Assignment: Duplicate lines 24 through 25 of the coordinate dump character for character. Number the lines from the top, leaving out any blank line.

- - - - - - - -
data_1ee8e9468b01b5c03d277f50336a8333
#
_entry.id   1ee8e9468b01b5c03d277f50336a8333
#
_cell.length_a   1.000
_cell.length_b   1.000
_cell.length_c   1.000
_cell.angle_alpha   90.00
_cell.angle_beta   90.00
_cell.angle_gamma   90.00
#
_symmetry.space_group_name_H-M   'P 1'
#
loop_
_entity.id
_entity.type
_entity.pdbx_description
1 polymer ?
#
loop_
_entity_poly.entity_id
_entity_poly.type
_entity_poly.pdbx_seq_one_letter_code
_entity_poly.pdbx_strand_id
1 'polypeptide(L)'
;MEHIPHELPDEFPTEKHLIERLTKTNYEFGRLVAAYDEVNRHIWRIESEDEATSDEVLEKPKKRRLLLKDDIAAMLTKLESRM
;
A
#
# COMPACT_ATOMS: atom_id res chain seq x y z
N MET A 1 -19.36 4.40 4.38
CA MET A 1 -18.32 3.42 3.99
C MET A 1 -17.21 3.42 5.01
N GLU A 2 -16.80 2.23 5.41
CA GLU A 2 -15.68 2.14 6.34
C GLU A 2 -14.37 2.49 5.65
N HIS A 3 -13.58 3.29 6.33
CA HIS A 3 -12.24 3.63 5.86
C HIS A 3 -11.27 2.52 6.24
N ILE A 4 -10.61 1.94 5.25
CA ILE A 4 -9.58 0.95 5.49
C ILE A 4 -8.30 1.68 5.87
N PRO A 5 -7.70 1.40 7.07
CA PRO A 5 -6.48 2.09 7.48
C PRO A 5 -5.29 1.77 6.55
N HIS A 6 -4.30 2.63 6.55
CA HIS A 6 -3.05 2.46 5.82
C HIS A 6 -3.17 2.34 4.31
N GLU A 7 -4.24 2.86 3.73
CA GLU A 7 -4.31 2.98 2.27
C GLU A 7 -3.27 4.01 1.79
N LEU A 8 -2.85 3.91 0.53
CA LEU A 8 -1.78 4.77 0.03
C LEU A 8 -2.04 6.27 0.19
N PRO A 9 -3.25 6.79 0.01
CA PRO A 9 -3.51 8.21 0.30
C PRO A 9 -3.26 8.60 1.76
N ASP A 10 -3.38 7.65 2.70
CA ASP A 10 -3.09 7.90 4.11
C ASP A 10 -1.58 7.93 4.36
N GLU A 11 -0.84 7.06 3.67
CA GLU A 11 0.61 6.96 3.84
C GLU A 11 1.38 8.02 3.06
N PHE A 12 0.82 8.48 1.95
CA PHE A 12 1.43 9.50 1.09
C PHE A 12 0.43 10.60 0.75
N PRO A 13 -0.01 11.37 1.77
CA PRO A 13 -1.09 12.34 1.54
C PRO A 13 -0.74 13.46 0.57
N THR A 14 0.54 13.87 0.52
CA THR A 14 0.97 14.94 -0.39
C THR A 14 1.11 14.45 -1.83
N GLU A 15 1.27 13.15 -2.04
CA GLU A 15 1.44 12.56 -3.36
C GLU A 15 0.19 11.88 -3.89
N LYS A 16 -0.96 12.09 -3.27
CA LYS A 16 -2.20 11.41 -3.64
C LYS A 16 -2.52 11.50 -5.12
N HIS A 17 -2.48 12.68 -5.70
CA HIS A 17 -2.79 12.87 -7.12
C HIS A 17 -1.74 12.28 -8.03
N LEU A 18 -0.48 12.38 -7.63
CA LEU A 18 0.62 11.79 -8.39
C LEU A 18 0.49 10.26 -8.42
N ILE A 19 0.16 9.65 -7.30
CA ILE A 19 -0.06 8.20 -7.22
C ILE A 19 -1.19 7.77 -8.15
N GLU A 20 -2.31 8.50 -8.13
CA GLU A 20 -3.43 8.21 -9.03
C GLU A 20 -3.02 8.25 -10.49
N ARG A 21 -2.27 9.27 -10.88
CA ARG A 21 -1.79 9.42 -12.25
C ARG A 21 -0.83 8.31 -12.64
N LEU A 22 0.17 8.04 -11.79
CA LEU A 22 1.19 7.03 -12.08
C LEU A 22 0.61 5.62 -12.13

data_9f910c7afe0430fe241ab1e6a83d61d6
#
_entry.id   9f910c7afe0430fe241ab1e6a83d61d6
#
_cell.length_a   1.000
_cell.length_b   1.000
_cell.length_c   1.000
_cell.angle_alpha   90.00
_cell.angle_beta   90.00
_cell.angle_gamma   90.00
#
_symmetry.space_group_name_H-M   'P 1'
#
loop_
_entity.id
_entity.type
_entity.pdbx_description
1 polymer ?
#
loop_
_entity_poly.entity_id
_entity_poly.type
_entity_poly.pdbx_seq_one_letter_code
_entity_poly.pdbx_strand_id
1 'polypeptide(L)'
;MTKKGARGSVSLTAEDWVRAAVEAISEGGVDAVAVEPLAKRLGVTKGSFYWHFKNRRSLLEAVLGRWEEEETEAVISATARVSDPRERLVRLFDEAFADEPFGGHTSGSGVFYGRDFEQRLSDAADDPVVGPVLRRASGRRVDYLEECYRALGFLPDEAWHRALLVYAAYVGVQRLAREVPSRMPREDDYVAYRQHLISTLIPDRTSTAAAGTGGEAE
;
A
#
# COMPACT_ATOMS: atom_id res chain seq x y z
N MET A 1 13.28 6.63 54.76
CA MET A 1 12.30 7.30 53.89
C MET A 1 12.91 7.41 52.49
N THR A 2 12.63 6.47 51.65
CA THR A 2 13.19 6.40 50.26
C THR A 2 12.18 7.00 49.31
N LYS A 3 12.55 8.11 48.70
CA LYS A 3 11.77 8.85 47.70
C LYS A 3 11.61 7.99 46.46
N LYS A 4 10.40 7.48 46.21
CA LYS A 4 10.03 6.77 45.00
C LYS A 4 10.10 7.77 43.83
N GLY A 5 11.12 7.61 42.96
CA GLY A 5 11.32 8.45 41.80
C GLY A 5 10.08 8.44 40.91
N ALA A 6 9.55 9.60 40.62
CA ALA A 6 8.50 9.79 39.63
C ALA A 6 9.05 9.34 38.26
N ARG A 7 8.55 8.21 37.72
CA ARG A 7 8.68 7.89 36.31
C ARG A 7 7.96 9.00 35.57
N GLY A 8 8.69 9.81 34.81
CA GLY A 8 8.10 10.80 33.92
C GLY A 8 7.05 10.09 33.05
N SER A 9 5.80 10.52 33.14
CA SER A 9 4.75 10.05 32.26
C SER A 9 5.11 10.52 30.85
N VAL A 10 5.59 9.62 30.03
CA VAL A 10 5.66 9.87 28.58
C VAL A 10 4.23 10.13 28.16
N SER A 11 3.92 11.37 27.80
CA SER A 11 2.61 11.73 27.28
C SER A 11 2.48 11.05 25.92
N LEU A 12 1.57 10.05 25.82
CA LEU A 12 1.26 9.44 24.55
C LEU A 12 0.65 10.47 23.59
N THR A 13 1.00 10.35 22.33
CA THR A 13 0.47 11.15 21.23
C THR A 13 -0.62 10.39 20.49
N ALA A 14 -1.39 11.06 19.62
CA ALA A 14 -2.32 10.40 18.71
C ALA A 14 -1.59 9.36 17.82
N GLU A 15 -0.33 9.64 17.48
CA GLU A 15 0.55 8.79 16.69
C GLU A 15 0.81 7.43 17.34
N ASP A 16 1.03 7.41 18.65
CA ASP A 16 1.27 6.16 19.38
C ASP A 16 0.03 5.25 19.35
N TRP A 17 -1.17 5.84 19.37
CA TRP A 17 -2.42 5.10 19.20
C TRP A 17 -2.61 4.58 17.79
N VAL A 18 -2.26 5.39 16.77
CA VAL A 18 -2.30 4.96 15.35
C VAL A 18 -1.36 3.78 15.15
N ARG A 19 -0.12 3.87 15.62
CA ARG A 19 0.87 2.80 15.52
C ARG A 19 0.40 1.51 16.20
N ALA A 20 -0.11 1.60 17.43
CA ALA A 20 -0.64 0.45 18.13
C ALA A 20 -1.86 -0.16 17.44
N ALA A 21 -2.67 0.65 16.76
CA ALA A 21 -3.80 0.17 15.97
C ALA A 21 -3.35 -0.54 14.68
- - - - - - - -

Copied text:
_entity_poly.pdbx_strand_id
1 'polypeptide(L)'